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A few years back I created the irc channel #tradutores (translators in Brazilian Portuguese) on the Freenode server, a place where anyone involved with the translation process of open source software could hang out, chat, ask questions and share their experience with other fellow translators. A place with no association to a given project or distribution, where you could find people working for several groups such as GNOME, KDE, XFCE, Fedora, Foresight, Ubuntu, all sharing the same goal: improve the quality of open source translations for Brazilian Portuguese!

One thing that I have always felt a need for was a notification system for every time any given project had a commit related to Brazilian Portuguese translation. In other words, is someone committed new translations for Amarok, Totem, Firefox, or Thunar I wanted to be notified. One day I found out about CIA.vc, this huge aggregator of open source commits for lack of a better description. I imediately started using their services to follow commit messages for a couple of projects such as GNOME (the entire project, which gives me hundreds of messages on a daily basis) and even my pet project BillReminder. Soon after I added a bot to the channel #billreminder on Freenode to notify of every commit to the project, and life was good! But it wasn’t until last week that I read this post and found about about a cool feature that I had not yet explored: filters!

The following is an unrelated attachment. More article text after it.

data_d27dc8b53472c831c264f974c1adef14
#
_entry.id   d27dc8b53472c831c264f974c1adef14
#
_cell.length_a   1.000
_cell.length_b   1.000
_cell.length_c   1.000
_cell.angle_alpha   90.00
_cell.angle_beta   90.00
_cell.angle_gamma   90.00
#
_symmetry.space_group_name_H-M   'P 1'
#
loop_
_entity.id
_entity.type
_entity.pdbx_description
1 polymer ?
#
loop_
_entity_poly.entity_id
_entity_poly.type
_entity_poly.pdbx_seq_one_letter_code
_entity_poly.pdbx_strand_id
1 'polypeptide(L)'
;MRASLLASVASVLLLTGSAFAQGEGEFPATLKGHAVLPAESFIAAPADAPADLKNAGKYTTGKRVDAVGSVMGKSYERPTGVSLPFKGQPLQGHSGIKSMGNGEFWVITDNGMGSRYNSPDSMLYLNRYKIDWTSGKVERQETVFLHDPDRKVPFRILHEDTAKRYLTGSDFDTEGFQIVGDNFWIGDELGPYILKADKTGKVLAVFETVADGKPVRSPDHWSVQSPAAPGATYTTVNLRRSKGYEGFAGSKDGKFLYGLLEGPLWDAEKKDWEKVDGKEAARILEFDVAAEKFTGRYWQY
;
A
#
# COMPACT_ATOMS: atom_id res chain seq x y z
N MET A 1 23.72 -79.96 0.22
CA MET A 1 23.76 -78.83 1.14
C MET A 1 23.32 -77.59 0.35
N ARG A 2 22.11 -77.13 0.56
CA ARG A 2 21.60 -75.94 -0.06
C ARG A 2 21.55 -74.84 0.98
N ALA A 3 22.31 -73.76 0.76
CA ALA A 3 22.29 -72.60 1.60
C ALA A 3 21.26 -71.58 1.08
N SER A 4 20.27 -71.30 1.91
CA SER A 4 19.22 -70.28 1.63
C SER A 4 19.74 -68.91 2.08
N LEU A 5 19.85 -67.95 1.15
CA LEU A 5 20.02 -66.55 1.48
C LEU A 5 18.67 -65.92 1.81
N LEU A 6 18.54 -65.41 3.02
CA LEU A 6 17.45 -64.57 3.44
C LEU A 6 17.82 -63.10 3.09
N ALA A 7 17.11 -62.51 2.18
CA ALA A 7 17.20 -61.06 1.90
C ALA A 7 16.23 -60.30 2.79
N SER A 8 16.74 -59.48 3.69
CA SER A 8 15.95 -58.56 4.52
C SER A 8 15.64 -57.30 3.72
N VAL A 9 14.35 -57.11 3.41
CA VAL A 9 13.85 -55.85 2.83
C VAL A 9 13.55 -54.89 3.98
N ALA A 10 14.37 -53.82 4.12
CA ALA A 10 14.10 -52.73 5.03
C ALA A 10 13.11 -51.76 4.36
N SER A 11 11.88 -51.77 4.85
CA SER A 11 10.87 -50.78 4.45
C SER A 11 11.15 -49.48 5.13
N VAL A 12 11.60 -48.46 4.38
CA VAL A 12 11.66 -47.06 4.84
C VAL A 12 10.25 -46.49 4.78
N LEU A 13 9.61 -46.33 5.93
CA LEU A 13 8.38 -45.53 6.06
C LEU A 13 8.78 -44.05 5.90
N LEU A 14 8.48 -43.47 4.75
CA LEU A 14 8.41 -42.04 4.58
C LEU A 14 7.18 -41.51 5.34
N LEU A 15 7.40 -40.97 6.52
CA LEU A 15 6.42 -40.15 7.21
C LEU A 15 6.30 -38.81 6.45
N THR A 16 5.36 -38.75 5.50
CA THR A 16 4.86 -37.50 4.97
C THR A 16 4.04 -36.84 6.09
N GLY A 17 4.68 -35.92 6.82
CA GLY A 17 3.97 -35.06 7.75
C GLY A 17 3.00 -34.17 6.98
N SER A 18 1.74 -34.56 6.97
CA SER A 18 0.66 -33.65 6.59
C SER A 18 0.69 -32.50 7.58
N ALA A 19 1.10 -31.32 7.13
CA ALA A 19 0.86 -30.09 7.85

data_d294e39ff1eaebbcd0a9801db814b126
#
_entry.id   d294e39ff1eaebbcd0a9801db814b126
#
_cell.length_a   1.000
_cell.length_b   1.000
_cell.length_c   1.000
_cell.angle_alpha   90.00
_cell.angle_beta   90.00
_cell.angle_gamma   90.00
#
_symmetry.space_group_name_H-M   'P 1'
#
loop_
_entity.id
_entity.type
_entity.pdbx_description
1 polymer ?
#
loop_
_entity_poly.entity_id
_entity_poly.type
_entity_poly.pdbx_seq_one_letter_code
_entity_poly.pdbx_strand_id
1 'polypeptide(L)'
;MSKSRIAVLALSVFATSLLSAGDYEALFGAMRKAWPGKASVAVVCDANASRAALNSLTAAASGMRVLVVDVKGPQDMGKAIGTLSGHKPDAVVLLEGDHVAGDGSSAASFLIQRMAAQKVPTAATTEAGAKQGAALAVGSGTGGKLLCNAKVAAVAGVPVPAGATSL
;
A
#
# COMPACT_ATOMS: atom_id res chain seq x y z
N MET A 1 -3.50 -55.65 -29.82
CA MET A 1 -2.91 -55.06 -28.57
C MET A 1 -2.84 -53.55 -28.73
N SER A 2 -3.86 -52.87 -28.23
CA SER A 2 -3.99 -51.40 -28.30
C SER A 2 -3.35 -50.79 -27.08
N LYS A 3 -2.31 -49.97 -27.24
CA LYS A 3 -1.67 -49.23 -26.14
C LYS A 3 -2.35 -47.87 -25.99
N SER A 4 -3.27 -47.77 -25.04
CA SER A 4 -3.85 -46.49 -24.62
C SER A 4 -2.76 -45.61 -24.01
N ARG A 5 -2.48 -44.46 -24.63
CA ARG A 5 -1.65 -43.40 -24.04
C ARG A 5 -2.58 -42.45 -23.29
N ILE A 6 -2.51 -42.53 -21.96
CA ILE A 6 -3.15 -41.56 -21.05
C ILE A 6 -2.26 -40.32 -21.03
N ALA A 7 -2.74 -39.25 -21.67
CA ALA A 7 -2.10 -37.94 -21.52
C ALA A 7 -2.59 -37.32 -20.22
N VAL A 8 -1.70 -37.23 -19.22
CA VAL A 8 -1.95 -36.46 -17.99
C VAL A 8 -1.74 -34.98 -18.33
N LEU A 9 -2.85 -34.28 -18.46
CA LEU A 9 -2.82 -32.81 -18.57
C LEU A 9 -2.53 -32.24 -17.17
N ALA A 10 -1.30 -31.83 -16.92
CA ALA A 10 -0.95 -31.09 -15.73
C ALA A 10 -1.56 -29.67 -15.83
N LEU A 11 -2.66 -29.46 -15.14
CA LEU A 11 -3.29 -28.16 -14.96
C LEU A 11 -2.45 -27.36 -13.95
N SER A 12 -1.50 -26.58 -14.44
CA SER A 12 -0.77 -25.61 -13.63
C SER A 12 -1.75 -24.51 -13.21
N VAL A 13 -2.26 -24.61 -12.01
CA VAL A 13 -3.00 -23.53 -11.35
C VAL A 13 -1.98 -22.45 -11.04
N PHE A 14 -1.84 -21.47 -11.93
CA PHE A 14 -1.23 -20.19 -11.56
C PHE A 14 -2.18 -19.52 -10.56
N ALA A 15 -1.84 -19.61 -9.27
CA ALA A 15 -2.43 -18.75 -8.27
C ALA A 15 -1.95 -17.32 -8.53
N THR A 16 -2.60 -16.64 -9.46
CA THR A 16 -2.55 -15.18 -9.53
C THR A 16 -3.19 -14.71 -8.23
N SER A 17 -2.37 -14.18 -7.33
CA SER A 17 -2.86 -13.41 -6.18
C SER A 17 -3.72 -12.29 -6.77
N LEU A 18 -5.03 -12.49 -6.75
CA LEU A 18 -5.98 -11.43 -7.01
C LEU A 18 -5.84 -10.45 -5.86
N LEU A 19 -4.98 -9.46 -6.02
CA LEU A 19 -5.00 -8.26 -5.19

After many hours trying to figure out how to write the proper filter, I finally managed to create a new bot that would listen for commit messages that contained the word “Brazilian" in the log message. Why Brazilian? Because it is a common procedure to add the message "Updated Brazilian Portuguese…” in the log messages, which gave me a good way to filter out only the translations commit messages out of the many generated every day.

cia.cv bot for Brazilian Portuguese translations

As you can see above, as soon as I committed my translations for the Dates program, my bot CIA-60 notified me of the event in the channel. :)

If you are involved with translating open source projects into Brazilian Portuguese, please stop by #tradutores on Freenode and introduce yourself. I’d love to hear about your ideas.


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